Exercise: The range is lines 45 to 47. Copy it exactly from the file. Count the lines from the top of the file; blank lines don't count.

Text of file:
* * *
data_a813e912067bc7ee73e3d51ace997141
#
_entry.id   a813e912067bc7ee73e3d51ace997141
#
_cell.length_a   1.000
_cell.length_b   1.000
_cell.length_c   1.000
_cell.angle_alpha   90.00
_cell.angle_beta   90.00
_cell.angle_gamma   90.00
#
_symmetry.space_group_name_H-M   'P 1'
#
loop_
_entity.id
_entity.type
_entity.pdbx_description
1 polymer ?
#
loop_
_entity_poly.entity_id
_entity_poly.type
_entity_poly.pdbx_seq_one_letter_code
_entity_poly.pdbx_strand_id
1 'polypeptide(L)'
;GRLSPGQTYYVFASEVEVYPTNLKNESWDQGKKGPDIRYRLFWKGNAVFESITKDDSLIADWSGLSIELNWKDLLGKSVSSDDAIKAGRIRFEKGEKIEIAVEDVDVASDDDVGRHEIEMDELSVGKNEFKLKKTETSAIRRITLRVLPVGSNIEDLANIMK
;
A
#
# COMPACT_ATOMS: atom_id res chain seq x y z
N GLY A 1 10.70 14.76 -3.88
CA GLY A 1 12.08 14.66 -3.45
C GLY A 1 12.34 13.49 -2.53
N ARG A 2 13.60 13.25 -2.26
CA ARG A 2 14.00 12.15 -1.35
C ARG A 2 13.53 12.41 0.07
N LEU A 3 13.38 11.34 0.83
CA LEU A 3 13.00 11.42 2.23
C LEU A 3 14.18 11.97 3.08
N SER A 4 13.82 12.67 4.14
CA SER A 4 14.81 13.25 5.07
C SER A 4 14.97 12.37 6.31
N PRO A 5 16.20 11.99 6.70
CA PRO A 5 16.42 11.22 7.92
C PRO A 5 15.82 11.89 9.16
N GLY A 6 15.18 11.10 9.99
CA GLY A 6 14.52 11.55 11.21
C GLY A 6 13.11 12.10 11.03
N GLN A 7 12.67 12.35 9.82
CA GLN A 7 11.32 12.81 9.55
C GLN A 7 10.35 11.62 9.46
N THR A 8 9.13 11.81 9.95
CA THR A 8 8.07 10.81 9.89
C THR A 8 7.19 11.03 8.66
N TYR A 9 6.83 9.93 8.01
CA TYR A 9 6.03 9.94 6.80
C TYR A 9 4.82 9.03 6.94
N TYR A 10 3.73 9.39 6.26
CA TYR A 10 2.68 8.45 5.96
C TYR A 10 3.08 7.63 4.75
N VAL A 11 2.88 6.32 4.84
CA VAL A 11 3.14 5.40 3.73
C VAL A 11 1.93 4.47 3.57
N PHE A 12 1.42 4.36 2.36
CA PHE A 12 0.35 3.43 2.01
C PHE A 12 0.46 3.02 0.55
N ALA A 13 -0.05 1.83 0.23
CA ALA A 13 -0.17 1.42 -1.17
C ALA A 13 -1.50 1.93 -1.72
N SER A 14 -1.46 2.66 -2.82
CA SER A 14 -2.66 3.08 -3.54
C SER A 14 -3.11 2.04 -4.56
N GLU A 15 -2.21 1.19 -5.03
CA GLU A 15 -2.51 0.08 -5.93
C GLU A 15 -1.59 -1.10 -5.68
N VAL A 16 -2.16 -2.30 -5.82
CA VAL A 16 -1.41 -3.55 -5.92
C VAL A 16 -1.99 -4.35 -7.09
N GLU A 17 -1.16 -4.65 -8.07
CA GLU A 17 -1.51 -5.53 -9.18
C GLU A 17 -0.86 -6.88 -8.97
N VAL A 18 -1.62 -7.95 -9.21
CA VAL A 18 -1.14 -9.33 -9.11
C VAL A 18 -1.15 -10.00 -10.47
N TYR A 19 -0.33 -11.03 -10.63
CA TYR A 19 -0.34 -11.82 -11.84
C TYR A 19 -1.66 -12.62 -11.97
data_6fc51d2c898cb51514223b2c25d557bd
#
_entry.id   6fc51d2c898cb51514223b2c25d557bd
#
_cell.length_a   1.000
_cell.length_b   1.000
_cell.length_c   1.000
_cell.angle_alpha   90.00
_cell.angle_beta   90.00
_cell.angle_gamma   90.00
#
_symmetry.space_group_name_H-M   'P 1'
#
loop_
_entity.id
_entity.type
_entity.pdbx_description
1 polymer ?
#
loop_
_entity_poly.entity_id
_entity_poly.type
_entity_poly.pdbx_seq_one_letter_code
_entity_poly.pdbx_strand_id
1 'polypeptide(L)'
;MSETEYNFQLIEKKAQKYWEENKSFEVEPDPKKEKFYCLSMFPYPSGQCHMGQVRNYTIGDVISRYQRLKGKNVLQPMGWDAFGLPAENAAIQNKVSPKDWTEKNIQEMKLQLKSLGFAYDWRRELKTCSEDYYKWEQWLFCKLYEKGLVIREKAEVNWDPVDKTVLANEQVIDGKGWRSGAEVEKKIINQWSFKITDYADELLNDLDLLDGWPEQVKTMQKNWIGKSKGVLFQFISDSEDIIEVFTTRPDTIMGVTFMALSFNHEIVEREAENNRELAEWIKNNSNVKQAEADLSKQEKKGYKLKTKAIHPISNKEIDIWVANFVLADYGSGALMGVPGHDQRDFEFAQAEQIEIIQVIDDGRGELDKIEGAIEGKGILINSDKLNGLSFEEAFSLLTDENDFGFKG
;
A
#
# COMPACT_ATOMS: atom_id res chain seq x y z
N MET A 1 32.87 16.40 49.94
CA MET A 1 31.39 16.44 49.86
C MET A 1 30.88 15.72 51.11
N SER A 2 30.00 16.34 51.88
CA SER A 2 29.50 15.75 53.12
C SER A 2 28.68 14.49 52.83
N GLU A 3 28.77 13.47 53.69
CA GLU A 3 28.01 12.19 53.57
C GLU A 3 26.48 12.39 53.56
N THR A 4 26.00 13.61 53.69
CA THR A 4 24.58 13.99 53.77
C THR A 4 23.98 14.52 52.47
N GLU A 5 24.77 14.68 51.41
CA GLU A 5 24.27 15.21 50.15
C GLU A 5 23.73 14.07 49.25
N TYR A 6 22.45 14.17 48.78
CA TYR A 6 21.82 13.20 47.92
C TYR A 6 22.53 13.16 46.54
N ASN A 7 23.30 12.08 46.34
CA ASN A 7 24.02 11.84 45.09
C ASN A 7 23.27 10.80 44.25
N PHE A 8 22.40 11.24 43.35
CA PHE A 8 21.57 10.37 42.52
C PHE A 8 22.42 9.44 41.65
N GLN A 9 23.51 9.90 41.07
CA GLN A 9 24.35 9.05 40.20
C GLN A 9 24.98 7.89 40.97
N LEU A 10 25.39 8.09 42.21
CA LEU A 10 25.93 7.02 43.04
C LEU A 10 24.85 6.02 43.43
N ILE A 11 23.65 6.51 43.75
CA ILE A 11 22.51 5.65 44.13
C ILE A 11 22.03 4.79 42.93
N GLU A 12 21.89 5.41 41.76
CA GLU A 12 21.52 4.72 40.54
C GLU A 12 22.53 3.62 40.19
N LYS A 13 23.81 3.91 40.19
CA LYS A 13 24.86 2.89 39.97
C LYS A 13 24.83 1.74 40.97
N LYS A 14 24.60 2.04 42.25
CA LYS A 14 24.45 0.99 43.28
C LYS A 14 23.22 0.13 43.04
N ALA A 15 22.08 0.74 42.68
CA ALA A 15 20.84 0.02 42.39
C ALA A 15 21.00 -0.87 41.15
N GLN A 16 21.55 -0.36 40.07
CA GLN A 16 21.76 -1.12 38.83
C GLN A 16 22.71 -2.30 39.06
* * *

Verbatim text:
C PRO A 5 15.82 11.89 9.16
N GLY A 6 15.18 11.10 9.99
CA GLY A 6 14.52 11.55 11.21